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lawyer who were there to help by answering any question, if neede d, or to direct our members to the right lawyer’s office or any other official offices that may offer their service free of charge. We deal with many lawyers of Arab descent. Our immigration director is Mr.Nayef Mubarak. This is part of our regular services that we offer. We also organize an annual convention for health and immigration services like this one we are having today. People come and meet with specialists who will be here to offer any services and answer questions free of charge. They will be referred to a specialist if needed and we will help them get services at a reduced price. We work to offer health services to our community me mbers. These will be in areas such as prevention services or by referring our members to the free clinics that are here in town. Such service is of great help to those w ho may have low income or have no medical insurance. We also get help from a number of doctors of Arab descent who volunteer to give free visits. We also offer an annual event for free health services. We also offer services in the employm ent area. We help our members to get work. We work with Workforce of Central Florida which tries to match everyone’s skills with the jobs that are available. They dire ct people to the places that they know are hiring and help with resume-bu ilding and training. We direct our members to go to these offices. This is part of the work that we do in this society. We have also organized cultural festival s during the last two years. The last one we had was in downtown Orlando on March 25 of this year and attracted about 20,000 viewers; 25% of them were not of Arab descent. That day is now officially designated by the Orlando Mayor as “Arab Day” in Orlando. In addition to the mayor, that day was also attended by the sheriff and the district at torney. The idea behind this festival is to

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make people aware of our culture, civilization, an d culinary traditions. It is also intended to quell any doubts and suspicions which arose and which have been repeatedly directed at the Arab communities since 9/11 and to show our culture and society in an honest and open way. We succeeded in spreading our good work and message to the Tampa and South Florida areas. In addition to social and cultural activ ities, our society is also involved in a number of charity projects. One example of our work in this area is a food drive that we organized together with an Arab church in the downtown area. We distributed food to 300 individuals and gave away more than 300 blankets to the needy. We are also active in the political area We persuade and help our members to register and participate in all election campaigns. We i nvited about twenty candidates from both parties who were running for pub lic offices to come and talk to our membership about their programs and why they think we should vote for them. We are registered as a bipartisan 501(c) (3) tax-exempt organization. Among those who came to talk to our membership were a number of congressional hopefuls, sheriff candidates and senate and county candidates. Some of thes e meetings were attended by no less than 175 of our members, compared to many other similar public events where you don’t find more than fifteen or twenty attendees. They were very impressed by these events. Alhadi: These are very impressive activities. Le t me ask one more question before we conclude this interview. Do you keep an accurate list and do you tr ack Arab community members here in Orlando? And if yes, how many members do you have? Abid: Statistics and estimates of the Arab comm unity in the entire stat e of Florida point to around 225, 000. We don’t have accurate statistics on them in Orlando, but the number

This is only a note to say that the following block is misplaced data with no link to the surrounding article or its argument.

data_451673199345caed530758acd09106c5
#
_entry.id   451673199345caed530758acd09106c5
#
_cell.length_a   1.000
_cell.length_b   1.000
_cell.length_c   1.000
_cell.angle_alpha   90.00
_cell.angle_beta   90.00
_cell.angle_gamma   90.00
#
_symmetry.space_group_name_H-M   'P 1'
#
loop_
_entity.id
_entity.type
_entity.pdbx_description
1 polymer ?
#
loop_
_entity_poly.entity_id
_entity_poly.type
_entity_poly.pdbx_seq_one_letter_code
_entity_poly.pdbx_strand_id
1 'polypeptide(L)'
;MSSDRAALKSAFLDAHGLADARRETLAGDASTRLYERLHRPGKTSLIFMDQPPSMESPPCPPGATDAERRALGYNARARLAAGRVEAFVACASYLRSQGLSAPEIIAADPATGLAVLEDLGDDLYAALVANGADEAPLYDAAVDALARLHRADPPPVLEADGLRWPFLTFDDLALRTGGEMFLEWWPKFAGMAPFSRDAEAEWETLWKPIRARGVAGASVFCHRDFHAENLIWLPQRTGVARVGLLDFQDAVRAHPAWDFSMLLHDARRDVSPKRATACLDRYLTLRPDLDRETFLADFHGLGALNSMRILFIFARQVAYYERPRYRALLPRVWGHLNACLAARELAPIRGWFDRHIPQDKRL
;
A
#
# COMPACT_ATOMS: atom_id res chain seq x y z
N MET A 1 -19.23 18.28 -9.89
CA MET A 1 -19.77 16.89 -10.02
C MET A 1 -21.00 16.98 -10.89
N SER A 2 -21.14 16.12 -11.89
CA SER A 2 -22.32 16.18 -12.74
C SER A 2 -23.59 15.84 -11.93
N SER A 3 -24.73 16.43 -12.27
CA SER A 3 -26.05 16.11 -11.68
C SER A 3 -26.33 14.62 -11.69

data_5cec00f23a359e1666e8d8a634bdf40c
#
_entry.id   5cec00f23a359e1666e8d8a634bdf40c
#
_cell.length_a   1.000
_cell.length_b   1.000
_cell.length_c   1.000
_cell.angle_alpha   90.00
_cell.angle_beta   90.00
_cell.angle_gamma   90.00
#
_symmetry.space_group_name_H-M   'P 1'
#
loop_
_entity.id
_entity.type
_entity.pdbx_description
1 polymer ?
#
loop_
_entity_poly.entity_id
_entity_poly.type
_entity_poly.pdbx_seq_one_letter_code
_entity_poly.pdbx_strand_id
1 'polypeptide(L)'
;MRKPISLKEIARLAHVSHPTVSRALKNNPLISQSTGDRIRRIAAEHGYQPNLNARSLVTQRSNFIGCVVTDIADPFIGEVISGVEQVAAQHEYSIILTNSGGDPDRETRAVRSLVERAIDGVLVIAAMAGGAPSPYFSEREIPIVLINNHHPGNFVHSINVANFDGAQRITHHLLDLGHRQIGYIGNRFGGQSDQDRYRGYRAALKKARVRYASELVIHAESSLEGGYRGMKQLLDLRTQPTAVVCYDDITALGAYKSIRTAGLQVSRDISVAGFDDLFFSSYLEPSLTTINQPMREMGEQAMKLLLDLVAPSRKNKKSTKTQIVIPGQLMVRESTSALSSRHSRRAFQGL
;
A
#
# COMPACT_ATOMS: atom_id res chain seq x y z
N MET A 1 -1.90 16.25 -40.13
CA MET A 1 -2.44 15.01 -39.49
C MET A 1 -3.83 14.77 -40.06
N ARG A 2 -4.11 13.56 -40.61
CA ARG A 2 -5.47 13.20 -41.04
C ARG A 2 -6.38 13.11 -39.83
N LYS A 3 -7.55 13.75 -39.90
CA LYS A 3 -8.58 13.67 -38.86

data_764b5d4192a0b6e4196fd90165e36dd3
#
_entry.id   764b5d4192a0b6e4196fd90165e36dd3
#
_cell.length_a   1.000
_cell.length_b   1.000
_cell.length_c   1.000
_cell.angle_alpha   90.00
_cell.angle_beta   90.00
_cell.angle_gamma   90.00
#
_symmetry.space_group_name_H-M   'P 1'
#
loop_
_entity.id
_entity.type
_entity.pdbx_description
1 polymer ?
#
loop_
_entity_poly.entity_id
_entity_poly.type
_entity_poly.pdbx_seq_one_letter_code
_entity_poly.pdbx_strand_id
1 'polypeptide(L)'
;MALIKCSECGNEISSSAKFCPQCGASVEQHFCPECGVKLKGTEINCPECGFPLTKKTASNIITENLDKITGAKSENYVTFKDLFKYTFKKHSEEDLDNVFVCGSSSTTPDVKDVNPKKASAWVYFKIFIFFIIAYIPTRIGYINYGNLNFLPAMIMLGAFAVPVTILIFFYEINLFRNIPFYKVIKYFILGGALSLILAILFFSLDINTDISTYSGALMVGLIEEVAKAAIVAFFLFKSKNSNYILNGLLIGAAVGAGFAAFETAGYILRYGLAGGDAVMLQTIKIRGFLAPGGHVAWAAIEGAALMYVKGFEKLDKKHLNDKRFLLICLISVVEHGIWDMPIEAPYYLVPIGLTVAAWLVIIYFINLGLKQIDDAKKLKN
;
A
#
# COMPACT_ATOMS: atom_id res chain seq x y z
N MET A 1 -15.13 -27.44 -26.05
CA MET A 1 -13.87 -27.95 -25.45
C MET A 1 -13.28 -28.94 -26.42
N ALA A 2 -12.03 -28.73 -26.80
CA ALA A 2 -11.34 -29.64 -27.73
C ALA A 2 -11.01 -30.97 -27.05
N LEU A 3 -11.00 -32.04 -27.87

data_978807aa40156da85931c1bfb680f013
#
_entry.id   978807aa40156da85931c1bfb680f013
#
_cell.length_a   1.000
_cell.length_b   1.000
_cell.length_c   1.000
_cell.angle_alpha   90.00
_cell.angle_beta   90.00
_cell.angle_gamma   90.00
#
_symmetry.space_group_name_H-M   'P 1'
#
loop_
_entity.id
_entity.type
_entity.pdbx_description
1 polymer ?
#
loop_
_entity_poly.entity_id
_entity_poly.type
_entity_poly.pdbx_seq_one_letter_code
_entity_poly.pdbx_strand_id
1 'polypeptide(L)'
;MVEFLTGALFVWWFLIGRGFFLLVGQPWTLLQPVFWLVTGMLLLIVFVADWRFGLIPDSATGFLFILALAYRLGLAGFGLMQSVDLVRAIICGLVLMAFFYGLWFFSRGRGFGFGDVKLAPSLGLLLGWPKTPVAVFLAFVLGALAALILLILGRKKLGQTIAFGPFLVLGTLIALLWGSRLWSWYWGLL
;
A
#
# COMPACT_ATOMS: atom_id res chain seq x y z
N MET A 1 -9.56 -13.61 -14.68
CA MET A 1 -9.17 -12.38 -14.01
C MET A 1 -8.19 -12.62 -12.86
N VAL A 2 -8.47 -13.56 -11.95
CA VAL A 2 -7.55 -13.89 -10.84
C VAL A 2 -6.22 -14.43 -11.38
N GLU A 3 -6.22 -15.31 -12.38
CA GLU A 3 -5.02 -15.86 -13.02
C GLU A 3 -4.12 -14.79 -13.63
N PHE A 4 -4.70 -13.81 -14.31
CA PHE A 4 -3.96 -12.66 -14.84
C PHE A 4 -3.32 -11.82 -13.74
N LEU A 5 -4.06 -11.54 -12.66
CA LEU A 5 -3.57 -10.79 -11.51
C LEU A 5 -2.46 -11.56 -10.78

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may vary between 50, 000 to 60,000. Thirty th ousand [30,000] to 35, 000 of them are of Moroccan descent. This is the largest gr oup of those with Arab nationality, and the largest group in Orlando. The reason for this is that the Moroccan Pavilion at the Epcot theme park at Disney has been known sin ce the 1970’s. Many Moroccans came here with a work visa to work on this pavilion and continued to live here since that time. This is what makes the Moroccan community the la rgest group of Arab nationals in Orlando. Alhadi: Does this Moroccan Pavilion still exist at Disney? Abid: It does, and is owned by our very good friend Rashid Choufani. Alhadi: We are very happy to listen to your inte resting, rich, and great experiences. I wish you the best of luck. You are doing a great and honorable work. Abid: Thank you. [END OF INTERVIEW]